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Mechanical ventilation promotes lung metastasis in experimental 4T1 breast cancer lung-metastasized models

Authors Huang YL, Pan L, Helou K, Xia QS, Parris TZ, Li HY, Xu B, Li H

Received 26 May 2017

Accepted for publication 14 November 2017

Published 20 March 2018 Volume 2018:10 Pages 545—555


Checked for plagiarism Yes

Review by Single anonymous peer review

Peer reviewer comments 2

Editor who approved publication: Dr Antonella D'Anneo

Yinglai Huang,1,2,* Lin Pan,3,* Khalil Helou,2 Qisheng Xia,3 Toshima Z Parris,2 Hongyan Li,3 Bo Xu,3 Hon Li3

1Division of Breast and Endocrine Surgery, Department of Surgery, Borås Hospital, Borås, 2Department of Oncology, Institute of Clinical Sciences, Sahlgrenska Cancer Center, Sahlgrenska Academy at University of Gothenburg, Gothenburg, Sweden; 3Department of Biochemistry and Molecular Biology, China-Japan Friendship Hospital, Beijing, People’s Republic of China

*These authors contributed equally to this work

Background/purpose: The aim of this study was to test the hypothesis that mechanical ventilation (MV) during cancer surgery induces lung stroma/tissue milieu changes, creating a favorable microenvironment for postoperative lung metastatic tumor establishment.
Materials and methods: In Protocol A, female BALB/c mice were divided into an MV group and a control (no MV) group, both of which were anesthetized and subjected to intravenous injection of green fluorescent protein (GFP)-labeled mouse mammary carcinoma cell line (4T1) cells. After 24 h, the lung tissue was removed and the number of GFP-labeled 4T1 cells was calculated. In Protocol B, the clinically relevant mouse model of spontaneous breast cancer lung metastasis was used with surgical resection of the primary tumor to investigate the MV event that dictates postoperative lung metastasis. Female BALB/c mice were inoculated in the mammary fat pad with 4T1 cells. After 14-d growth, mice were anesthetized and divided into an MV group and a control (no MV) group during surgical procedures (mastectomy). Metastatic tumor burden was assessed two weeks after mastectomy by both macroscopic metastatic nodule count, hematoxylin–eosin histology, immunohistochemistry for the macrophage marker (CD68), and epithelial cell adhesion molecule (EpCAM).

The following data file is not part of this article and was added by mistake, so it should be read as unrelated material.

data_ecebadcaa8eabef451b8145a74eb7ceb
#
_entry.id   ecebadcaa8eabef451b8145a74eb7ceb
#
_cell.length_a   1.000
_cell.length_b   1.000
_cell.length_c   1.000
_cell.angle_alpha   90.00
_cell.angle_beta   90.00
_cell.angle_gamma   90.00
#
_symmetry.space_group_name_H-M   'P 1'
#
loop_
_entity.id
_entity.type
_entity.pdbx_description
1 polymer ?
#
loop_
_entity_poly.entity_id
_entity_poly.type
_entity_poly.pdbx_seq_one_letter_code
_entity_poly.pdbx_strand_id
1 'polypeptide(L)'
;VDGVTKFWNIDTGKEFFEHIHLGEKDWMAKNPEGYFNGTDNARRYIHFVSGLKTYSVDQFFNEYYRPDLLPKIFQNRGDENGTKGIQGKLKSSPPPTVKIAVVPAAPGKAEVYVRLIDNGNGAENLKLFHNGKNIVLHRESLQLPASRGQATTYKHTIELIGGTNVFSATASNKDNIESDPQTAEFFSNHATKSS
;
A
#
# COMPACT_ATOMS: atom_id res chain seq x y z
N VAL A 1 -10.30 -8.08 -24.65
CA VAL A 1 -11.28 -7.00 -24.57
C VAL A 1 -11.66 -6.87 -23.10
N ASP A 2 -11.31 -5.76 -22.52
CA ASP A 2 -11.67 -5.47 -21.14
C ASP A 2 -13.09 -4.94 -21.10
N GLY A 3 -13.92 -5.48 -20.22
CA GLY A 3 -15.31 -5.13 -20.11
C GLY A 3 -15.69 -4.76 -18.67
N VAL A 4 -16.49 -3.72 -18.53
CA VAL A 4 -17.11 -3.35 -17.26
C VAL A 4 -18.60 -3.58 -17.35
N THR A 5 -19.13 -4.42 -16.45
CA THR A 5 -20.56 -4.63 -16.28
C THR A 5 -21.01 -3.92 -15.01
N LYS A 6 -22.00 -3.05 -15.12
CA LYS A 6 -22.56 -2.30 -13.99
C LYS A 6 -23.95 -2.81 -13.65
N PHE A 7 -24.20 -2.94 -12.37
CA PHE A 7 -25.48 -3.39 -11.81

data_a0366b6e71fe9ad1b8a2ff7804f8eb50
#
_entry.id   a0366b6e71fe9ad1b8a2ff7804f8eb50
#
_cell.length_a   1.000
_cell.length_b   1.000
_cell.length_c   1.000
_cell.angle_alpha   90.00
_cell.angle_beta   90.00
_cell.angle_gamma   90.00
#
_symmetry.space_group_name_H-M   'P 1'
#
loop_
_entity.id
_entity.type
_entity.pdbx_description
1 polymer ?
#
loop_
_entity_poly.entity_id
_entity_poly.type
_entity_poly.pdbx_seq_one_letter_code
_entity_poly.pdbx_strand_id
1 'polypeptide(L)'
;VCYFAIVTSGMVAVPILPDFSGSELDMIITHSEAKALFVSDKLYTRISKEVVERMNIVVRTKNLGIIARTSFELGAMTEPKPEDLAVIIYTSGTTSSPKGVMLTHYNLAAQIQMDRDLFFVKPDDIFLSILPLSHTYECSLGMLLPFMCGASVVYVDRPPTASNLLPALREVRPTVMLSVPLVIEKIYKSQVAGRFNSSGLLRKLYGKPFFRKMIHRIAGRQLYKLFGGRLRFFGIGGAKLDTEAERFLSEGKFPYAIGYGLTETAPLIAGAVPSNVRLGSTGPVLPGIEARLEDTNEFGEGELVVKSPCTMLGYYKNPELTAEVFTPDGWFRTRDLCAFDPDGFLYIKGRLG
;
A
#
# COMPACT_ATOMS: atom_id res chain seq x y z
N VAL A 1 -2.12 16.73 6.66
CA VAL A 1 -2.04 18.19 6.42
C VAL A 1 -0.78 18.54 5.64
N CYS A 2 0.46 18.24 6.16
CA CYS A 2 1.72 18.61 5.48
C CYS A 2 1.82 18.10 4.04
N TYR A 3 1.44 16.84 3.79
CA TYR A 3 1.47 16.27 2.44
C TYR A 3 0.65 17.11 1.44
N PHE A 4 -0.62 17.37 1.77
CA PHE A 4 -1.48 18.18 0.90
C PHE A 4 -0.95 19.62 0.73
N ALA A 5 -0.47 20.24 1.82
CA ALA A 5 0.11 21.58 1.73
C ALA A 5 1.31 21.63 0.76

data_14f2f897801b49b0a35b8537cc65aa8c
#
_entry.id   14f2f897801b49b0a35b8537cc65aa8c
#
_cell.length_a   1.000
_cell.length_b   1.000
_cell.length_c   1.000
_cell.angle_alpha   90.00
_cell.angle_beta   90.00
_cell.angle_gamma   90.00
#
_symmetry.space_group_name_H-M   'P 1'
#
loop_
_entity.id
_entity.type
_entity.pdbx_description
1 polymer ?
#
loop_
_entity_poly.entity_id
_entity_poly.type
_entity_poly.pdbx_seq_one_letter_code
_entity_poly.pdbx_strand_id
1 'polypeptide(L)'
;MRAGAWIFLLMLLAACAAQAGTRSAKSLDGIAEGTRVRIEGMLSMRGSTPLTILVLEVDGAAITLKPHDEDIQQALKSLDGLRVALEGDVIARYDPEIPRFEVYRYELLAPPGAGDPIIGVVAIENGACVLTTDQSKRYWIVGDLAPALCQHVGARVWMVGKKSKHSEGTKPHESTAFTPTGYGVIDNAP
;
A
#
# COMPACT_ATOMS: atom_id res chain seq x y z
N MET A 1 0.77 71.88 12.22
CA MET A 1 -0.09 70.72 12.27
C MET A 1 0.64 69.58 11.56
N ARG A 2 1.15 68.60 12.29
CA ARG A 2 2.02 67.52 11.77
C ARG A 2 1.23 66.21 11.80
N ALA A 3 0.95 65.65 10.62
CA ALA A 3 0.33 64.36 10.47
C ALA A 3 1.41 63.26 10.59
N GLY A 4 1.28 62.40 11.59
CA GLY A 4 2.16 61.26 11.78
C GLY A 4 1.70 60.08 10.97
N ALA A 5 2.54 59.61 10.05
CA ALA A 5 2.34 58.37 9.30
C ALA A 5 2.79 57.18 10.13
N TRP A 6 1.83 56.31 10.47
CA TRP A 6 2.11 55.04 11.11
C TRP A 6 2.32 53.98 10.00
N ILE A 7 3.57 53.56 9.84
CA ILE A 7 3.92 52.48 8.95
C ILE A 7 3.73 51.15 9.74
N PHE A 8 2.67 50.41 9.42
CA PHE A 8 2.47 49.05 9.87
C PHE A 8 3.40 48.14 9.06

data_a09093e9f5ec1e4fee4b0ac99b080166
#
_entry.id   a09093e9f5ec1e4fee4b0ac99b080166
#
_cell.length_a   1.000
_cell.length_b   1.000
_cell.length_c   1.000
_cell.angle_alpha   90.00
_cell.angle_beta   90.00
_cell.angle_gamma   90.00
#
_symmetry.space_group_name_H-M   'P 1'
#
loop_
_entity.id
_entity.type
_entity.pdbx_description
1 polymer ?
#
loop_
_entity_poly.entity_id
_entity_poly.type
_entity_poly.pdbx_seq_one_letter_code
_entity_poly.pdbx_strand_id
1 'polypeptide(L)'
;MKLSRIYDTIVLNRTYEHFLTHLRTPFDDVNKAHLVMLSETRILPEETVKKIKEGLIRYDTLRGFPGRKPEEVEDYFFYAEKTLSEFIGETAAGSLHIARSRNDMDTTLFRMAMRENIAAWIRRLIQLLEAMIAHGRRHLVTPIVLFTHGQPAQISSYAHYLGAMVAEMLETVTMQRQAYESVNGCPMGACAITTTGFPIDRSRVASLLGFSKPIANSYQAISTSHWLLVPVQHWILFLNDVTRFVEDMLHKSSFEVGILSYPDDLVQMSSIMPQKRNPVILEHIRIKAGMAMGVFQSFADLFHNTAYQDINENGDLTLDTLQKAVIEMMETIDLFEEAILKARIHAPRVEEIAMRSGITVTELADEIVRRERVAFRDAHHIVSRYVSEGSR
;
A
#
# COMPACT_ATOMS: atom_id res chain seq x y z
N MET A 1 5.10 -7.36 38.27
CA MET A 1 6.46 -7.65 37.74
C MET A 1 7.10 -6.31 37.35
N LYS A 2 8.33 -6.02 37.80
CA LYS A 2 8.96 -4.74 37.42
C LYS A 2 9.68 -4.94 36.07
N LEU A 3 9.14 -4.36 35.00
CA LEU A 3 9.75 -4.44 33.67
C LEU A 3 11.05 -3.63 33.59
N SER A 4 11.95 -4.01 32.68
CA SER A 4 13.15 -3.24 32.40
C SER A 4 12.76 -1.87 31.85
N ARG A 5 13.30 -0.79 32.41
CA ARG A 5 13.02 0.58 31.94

Results: MV was associated with a significant increase in the number of circulating breast tumor cells (GFP-labeled 4T1 cells) remaining in the microvasculature of the lung (P<0.01). Immunohistochemical results showed increased infiltration of CD68-positive macrophages within injured lung parenchyma and metastatic tumor as well as increased expression of EpCAM in metastatic nodules. Postoperative metastases were more prevalent in the mechanically ventilated mice group compared to the non-ventilated group (P<0.05).
Conclusion: MV-induced lung metastasis occurs by attracting circulating tumor cells to the site of the lung injury and by accelerating the proliferation of preexisting micro-metastases in the lung. These observations indicate that the metastasis-enhancing effect of MV should be considered in general anesthesia during cancer surgery.

Keywords: breast cancer metastasis, mechanical ventilation, 4T1, surgery, inflammatory ­cellular response, EpCAM

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